We have explained at length in earlier chapters that 'Satan' and 'Devil' in the Bible are renderings of Hebrew and Greek words which basically mean 'adversary', 'false accuser', 'opponent'. They can refer to persons, good or bad, who play that role. But sometimes in the New Testament, they are used more metaphorically to refer to sin, in various forms, and to systems which oppose the Gospel. Sin must be manifested through something; one cannot have abstract diabolism, it must always be manifested in a person or system of things. It is for this reason that the Devil is personified; because sin (the Devil) cannot exist in the abstract, it can only be found within the human heart and person.
In some passages, notably in Revelation, the Devil refers to sin manifested through a political system, notably that of the Roman empire. In others, there is reference to the Jewish system which was the great 'satan' or adversary to the early church.
Consider the following assignment: ‘Give a brief Biblical
history of the Devil, according to your interpretation of Bible passages'.
The responses would be highly contradictory. According to ‘orthodox’
reasoning, the answer has to be something like this:
a) The Devil was an angel in heaven who was thrown out into the garden of Eden. He was thrown to earth in Gen. 1.
b) He is supposed to have come to earth and married in Gen 6.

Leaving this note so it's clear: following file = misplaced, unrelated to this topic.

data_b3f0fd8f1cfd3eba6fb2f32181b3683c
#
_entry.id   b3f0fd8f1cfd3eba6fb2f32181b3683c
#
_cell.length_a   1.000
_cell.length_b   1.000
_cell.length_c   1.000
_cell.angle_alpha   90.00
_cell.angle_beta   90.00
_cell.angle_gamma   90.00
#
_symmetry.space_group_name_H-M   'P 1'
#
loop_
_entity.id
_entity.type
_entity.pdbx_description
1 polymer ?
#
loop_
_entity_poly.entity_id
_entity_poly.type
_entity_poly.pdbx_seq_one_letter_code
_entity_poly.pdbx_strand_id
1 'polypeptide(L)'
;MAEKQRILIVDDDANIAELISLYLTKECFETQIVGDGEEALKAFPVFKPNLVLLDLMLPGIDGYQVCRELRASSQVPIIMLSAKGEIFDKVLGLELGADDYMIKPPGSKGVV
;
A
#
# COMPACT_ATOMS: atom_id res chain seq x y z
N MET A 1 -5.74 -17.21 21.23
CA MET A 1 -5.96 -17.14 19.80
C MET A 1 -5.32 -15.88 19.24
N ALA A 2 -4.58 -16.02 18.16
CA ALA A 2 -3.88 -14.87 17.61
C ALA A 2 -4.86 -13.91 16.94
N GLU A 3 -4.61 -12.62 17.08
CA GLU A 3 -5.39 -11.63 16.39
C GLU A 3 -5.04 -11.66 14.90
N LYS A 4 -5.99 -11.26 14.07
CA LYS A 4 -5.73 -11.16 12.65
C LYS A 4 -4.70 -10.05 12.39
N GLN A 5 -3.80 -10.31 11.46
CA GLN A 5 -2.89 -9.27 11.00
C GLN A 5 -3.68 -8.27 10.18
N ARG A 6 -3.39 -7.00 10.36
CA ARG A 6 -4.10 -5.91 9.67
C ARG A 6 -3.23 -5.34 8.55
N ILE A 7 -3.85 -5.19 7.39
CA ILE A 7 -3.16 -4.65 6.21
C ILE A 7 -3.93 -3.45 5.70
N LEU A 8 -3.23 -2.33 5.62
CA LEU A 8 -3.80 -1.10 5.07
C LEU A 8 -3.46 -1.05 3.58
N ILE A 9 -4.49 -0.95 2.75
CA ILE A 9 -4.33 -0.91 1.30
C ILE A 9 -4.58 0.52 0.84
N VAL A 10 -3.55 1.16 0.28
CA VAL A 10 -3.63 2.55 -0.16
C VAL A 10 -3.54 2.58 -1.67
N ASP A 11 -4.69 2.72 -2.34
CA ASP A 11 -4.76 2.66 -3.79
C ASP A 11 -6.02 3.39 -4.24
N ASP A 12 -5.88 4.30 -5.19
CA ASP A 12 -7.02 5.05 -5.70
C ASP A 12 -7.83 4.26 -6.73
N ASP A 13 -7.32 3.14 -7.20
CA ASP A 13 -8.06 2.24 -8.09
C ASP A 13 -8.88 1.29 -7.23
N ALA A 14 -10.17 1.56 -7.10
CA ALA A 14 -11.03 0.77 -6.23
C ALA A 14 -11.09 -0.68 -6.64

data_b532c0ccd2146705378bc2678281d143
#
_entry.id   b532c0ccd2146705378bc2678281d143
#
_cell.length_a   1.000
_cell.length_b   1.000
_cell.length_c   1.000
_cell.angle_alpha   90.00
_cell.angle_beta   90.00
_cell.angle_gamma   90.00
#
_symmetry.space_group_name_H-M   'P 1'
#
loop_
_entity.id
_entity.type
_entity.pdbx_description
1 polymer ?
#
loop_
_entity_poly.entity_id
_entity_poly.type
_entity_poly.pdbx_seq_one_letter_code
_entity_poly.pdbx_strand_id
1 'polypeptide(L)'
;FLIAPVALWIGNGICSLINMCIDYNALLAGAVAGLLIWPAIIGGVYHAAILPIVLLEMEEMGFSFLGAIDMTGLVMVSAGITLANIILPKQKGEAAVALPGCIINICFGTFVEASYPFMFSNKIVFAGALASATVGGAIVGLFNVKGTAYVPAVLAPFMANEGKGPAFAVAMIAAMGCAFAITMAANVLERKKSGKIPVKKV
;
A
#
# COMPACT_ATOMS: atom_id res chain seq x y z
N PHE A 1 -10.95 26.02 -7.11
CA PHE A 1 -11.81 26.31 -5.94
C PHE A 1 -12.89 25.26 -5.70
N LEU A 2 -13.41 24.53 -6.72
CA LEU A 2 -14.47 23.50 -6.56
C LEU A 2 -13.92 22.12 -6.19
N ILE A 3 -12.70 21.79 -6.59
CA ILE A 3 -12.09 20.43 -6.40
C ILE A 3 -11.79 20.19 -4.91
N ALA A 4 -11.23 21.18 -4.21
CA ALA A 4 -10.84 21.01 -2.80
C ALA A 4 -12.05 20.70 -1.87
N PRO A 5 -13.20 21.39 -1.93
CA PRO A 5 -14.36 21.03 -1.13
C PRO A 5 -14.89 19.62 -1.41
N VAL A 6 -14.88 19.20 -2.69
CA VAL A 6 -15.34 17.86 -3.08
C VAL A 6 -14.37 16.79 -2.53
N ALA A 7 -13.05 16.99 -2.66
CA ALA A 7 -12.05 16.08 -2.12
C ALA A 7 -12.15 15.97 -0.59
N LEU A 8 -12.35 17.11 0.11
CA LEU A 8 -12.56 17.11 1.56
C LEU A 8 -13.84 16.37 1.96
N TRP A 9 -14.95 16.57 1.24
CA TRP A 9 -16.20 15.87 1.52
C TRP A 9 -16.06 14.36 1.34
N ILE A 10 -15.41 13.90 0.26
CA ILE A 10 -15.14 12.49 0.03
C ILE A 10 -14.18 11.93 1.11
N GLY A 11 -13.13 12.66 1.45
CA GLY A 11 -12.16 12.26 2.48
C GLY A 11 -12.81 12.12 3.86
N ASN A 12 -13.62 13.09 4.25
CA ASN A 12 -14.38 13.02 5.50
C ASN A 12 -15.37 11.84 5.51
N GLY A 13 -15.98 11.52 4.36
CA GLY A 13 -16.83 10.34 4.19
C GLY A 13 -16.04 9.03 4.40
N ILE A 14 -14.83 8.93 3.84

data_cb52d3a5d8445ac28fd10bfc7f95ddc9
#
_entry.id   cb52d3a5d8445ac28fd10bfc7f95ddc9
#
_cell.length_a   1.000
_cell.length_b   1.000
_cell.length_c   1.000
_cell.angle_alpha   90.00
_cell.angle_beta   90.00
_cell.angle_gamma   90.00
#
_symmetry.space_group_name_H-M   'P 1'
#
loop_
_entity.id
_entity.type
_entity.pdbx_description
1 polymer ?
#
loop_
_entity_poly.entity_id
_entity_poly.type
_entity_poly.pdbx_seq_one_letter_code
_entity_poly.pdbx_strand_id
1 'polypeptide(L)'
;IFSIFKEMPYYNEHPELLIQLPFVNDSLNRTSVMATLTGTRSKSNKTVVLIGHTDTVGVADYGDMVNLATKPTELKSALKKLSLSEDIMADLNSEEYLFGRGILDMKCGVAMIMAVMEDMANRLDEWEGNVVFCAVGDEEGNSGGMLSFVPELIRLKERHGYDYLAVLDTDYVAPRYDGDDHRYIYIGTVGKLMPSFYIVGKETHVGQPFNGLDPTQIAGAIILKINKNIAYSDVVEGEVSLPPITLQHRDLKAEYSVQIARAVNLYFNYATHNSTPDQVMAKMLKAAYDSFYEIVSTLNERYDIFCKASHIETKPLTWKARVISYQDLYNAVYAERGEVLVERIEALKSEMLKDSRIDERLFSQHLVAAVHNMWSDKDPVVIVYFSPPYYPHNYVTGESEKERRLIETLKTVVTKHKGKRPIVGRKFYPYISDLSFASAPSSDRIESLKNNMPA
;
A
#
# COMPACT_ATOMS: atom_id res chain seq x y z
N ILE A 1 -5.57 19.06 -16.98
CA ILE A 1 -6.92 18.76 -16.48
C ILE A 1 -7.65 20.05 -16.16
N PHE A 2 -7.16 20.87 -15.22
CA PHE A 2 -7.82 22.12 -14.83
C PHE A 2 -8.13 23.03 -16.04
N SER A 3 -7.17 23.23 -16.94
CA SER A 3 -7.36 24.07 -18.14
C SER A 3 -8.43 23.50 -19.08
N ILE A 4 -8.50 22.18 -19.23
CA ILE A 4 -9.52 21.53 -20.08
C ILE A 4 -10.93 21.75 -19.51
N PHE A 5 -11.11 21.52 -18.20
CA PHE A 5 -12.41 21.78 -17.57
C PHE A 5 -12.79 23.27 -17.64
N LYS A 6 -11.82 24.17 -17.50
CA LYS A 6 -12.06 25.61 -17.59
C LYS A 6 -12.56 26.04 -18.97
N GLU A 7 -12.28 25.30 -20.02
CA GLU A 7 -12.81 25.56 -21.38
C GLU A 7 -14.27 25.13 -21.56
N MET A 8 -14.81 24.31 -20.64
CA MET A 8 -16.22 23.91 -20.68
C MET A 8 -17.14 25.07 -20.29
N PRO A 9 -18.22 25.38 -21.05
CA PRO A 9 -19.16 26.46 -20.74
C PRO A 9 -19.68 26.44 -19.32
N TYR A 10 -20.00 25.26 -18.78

c) At the time of Job he is said to have had access to both heaven and earth.
d) By the time of Is. 14 he is thrown out of heaven onto earth.
e) In Zech. 3 he is in heaven again.
f) He is on earth in Mt. 4.
g) He is “cast out” at the time of Jesus’ death, according to the popular view of “the prince of this world” being “cast out” at that time.
h) There is a prophecy of the Devil being ‘cast out’ in Rev. 12.
i) The Devil is “chained” in Rev. 20, but he and his angels were chained in Genesis, according to the common view of Jude 6. If he was bound with ‘eternal chains’ then, how is he chained up again in Rev. 20?
All this is contradictory- moreover, Heb. 2:14 states that the Lord Jesus "destroyed" the Devil at the time of His death. And if the Devil was cast out of Heaven in Eden, how come he appears to talk with God so freely in Heaven itself afterwards? Quite simply, the orthodox story just doesn't add up. It's literalism's last gasp.